Earle Birney (1904-1995), the father of modern Canadian poetry, was one of Canada's finest writers and the author of "David," arguably the most popular Canadian poem of all time. One Muddy Hand: Selected Poems features Birney's best work, spanning his entire writing career from 1926 to 1987.
Born in Calgary, Birney grew up in different parts of Alberta before his family settled in Banff. In 1922 he enrolled at the University of British Columbia, where he received his BA in English. He earned his MA and PhD from the University of Toronto and also studied at Berkeley and the University of London. Birney's first and second volumes of poetry, David and Other Poems, and Now is Time, both won the Governor General's Award. In addition to publishing over twenty collections of poems over his lifetime, he published two novels, including Turvey--which won the Stephen Leacock Memorial Medal for Humour in 1949--several plays, three books of criticism and a memoir. Birney was a noted teacher of creative writing and literature, known for inspiring a generation of students to become writers, educators and scholars. He had a distinguished career at UBC, where he founded Canada's first creative writing department in 1963, and he was University of Toronto's first writer-in-residence in 1965.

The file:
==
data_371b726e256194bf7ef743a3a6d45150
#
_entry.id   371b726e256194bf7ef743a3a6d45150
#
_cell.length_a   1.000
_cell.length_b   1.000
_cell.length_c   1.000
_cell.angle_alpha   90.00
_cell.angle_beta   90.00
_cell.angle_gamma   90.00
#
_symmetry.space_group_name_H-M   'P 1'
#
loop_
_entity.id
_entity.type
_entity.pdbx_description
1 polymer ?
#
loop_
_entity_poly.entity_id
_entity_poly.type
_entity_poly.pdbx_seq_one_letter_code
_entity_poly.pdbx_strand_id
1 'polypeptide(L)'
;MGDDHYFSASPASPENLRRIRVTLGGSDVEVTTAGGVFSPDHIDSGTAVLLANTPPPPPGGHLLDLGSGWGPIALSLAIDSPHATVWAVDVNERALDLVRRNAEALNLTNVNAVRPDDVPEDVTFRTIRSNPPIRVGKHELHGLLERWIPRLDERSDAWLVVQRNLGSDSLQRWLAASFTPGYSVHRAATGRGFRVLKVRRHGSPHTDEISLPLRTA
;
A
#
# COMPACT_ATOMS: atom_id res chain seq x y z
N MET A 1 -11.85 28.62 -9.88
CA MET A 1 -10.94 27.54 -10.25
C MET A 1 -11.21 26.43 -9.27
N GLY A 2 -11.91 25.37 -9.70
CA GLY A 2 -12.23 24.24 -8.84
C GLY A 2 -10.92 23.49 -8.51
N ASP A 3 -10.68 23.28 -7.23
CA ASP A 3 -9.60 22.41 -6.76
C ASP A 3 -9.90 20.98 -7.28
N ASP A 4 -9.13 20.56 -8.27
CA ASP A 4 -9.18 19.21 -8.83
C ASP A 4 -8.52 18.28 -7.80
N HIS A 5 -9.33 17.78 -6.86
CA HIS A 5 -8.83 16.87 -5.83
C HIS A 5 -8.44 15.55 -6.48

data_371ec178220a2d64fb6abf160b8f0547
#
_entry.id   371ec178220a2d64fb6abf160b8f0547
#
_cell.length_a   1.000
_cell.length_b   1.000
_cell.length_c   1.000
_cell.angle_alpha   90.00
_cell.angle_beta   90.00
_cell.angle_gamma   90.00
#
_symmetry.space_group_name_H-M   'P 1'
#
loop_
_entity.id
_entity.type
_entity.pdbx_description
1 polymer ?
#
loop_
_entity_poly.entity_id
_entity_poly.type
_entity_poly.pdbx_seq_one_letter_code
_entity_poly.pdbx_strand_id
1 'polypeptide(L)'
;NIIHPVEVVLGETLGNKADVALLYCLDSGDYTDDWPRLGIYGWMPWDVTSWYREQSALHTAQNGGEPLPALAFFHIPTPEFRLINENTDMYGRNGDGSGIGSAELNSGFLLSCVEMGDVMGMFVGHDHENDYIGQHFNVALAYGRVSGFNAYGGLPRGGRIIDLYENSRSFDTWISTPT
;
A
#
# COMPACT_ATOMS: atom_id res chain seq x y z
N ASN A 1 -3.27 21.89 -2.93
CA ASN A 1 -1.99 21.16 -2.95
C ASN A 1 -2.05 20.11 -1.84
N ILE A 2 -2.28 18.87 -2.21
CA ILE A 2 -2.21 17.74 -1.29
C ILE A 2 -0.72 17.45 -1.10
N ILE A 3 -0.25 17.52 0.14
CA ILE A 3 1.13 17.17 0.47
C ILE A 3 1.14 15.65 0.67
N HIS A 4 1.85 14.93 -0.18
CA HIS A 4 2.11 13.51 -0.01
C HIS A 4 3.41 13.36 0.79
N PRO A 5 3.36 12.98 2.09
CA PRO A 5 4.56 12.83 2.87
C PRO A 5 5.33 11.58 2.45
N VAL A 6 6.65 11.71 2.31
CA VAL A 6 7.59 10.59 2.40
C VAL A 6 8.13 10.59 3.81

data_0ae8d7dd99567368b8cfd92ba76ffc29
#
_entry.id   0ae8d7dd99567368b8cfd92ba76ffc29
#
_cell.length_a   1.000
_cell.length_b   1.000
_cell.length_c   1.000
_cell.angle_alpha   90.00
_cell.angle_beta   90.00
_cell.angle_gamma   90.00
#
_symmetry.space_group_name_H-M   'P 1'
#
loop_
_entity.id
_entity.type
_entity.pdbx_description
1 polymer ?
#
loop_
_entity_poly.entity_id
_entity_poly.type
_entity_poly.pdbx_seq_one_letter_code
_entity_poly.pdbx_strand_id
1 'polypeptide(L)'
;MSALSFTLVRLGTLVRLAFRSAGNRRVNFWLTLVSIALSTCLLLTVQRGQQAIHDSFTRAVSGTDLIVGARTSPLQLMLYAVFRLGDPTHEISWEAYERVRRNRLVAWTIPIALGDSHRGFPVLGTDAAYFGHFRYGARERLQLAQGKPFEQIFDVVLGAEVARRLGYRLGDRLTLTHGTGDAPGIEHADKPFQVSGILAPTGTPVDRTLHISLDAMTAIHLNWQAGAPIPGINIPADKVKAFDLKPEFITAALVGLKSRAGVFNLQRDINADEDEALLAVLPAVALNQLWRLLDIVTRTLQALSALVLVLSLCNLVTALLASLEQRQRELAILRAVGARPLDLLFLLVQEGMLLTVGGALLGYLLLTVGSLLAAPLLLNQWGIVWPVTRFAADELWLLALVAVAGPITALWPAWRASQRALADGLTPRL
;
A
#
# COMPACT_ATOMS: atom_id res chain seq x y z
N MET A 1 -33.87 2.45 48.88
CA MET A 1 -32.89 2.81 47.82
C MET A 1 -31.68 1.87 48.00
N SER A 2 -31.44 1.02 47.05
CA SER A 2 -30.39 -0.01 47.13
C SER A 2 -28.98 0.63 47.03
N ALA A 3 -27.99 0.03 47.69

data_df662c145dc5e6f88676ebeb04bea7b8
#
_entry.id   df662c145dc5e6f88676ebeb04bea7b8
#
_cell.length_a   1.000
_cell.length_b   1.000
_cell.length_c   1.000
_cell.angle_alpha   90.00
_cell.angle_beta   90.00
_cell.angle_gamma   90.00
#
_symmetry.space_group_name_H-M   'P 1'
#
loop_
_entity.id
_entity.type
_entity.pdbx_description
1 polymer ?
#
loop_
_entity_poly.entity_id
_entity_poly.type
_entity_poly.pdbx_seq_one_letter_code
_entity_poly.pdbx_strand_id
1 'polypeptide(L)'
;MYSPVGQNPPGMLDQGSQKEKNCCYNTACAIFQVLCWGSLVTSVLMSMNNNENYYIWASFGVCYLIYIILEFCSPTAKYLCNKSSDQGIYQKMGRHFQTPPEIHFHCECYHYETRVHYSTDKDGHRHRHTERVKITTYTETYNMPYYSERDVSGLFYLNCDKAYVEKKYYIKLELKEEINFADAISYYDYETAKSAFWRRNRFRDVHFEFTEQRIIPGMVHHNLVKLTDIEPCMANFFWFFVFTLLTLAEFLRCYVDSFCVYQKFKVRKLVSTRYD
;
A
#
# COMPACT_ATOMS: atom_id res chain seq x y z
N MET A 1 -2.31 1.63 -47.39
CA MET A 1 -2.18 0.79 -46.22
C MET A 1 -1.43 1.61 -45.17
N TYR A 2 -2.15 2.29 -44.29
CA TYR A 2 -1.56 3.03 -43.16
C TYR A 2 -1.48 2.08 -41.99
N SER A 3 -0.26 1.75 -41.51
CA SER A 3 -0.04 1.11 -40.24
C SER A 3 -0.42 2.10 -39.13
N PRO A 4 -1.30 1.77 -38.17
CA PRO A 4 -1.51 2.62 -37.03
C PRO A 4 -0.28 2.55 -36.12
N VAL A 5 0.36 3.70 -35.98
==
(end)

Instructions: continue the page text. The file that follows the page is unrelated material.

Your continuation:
Using Birney's Ghost in the Wheels: Selected Poems as a guide, editor Sam Solecki chose the remainder of the poems. Here are Birney's most-loved poems, such as "David," "Bushed," "A walk in Kyoto," "The bear on the Delhi road," "El Greco: Espolio" and "For Wailan," a sequence of love poems that are among the best in the Canadian canon. The only Birney book of poems currently available, One Muddy Hand brings a canonical author's poetry back into print and will be an important addition to bookshelves everywhere.